After what seemed to be hours of anticipation, we finally saw WINDQUEST throw up their third sail and set it successfully– an A1/A2 spinnaker. At this point, il mostro was ahead and to leeward by over 2nm. Of note, the first two hoists by WINDQUEST’s highly professional crew were unmitigated disasters– both ending up in massive twists in the furling headsails that forced a bowman to spend over a half hour up on the masthead each to solve the problems for both sails.
As Saturday afternoon/ early evening wore on, it became a gybing-angle duel to predict when the winds would ultimately shift from SE to SW and who would be the boat last to "blink" and get too far East and lose leverage and advantage over the increasingly strong southwesterlies. After three gybes, we held to our guns about 35 nm east of rhumbline and sailed on a NNW direction up the lake waiting for the breeze to bend, sailing as fast a VMC course as we could with our monster A1 white chute. WINDQUEST elected to take one more gybe east towards the Michigan shoreline for what appeared to be even greater leverage, perhaps anticipating a light-air shift instead of a moderate-breeze shift? In any event, it was not a good move.
In the meantime, it was time for "dinner" on il mostro. As tradition dictated, the old propane-fired "barbie" was attached to the stern-post and famous chef’du’jour, Brett Reed and Captain Greg Fordon conspired to whip up the most unbelievably good meal that anyone could ever experience on the weather rail of a Volvo 70. You heard right. Cooked-to-order medallion sirloin tip steaks with asparagus, Louisiana fresh-shrimp and mashed seasoned baked potatoes. The only thing missing was a delicious Argentinean Malbec! Next time! Our offshore gangsters- Kenny, Brad, Richard, Beech and Chris Higgins- were simply blown away. What? No freeze-dried? Then, we got worried. Richard and Beech said they hadn’t eaten any red meat in over 3 months, even after the Volvo finish in Galway, Ireland! Sometimes the human body does strange things in response to that kind of shock…and it is not a big boat down below…Anyways, back to the race.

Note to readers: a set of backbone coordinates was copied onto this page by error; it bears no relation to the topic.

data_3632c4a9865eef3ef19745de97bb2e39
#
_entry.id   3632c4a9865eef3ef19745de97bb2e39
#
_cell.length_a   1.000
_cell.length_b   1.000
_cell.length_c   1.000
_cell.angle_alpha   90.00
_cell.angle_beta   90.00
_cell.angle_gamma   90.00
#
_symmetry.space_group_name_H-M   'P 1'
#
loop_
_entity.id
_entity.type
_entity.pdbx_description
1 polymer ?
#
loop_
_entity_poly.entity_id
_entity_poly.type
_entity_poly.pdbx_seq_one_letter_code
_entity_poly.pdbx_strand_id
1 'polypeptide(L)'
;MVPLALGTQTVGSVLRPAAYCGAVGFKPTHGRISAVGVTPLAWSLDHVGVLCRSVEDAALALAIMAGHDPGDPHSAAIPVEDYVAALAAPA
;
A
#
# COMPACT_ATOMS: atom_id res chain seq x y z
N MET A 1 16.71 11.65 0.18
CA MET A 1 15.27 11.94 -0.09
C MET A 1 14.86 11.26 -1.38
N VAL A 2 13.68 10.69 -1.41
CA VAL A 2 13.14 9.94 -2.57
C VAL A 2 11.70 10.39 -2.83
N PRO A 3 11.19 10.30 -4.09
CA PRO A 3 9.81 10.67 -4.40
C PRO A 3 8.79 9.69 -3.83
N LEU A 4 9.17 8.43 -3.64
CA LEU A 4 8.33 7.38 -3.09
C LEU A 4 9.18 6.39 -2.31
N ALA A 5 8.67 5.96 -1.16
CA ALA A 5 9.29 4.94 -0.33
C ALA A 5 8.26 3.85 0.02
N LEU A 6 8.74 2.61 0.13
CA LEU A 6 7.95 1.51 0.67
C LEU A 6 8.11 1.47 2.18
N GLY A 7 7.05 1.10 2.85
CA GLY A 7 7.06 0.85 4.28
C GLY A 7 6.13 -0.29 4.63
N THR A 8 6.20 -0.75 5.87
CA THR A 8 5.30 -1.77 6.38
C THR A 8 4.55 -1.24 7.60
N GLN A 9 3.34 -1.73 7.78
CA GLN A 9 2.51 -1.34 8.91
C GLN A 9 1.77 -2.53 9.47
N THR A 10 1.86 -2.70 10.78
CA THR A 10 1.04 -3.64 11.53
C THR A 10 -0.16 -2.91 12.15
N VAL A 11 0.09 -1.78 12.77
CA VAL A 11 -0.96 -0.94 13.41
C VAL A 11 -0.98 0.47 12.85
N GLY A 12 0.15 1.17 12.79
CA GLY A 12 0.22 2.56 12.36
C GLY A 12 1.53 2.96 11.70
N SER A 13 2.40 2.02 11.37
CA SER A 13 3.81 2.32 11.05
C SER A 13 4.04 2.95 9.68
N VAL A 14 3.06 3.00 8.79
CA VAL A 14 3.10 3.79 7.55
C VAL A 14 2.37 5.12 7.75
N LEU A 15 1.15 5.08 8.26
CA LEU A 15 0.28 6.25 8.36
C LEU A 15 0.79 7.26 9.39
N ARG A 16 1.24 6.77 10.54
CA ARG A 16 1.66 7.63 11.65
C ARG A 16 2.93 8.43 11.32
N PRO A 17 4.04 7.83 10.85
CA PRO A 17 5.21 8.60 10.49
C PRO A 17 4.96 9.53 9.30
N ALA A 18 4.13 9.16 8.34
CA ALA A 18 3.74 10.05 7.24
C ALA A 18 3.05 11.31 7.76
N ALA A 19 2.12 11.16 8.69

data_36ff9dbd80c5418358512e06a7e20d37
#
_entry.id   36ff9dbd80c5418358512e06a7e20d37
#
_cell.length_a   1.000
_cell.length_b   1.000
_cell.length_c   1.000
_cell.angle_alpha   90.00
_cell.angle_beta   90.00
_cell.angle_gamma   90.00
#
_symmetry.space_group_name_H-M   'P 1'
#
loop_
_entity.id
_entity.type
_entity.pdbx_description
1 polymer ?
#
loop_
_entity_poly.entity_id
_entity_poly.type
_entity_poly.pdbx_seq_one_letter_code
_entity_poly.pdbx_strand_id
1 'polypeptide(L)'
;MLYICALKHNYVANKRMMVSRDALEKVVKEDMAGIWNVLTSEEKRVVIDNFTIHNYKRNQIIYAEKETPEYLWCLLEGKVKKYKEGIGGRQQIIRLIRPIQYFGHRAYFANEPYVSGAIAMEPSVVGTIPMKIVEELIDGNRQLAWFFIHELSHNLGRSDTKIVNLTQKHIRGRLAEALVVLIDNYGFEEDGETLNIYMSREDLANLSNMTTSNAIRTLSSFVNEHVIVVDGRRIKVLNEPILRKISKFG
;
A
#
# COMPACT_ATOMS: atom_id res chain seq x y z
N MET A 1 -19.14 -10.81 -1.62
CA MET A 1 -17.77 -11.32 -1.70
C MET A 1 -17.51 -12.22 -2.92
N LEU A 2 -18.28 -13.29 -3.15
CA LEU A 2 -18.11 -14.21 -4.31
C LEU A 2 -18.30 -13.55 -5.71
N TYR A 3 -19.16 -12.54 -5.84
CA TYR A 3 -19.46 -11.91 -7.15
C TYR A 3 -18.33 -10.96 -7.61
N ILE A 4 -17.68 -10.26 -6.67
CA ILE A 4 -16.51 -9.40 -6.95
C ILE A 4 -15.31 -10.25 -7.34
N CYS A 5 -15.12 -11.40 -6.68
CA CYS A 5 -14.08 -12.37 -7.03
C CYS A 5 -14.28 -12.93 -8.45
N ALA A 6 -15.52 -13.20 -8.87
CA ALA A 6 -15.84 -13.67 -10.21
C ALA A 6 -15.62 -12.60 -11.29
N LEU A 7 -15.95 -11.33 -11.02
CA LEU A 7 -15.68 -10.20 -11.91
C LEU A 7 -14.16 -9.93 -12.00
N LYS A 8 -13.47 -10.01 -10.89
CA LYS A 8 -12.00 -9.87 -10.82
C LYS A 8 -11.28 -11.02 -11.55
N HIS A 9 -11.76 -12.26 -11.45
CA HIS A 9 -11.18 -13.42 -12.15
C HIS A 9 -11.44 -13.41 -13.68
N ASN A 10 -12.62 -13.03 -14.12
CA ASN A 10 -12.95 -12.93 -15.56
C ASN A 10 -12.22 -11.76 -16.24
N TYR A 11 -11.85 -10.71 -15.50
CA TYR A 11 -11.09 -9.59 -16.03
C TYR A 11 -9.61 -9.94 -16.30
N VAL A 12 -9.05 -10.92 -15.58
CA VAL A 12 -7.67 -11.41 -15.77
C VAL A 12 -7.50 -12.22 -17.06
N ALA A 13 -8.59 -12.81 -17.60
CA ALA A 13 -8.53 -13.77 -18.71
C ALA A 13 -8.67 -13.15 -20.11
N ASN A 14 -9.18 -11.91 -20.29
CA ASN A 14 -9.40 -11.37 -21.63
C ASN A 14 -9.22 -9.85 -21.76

By 2am or so, it was increasingly evident that WINDQUEST’s last gybe was costly. On il mostro we were loving it, with a moderate breeze of 9-14 knots, we were flying down VMC track north at 14 to 16.5 kts, going 100-125% faster than windspeed depending on the angle we chose. While WINDQUEST on its last gybe had soaked lower than us and had gained about 2nm on us, their move further east killed them. By 3 am Sunday, il mostro had about a 5nm lead, and that’s when the park-ups began! We knew and expected this would happen, but NOT this early in the race! From a strategic standpoint, we elected to stay further west of our competitors since it made no sense to go further east. It was a critical move. The "brain trust" of il mostro was "local knowledge" experts (Stu Johnstone and Deane Tank- multiple Mac Division winners) working with V70/Open 60 experts (Brad Van Liew and Kenny Read) to ensure that any tactical move was well-vetted by a bunch of smart offshore/ dinghy sailors. In short, it worked. Out of that first "park-up" we were first to see a new NE wind-flow and simply took off after slatting around for very frustrating hour-plus of sailing. Meanwhile, our friendly folks over on WINDQUEST got the short end of that stick, coming out even further behind us on the sprint to Point Betsie.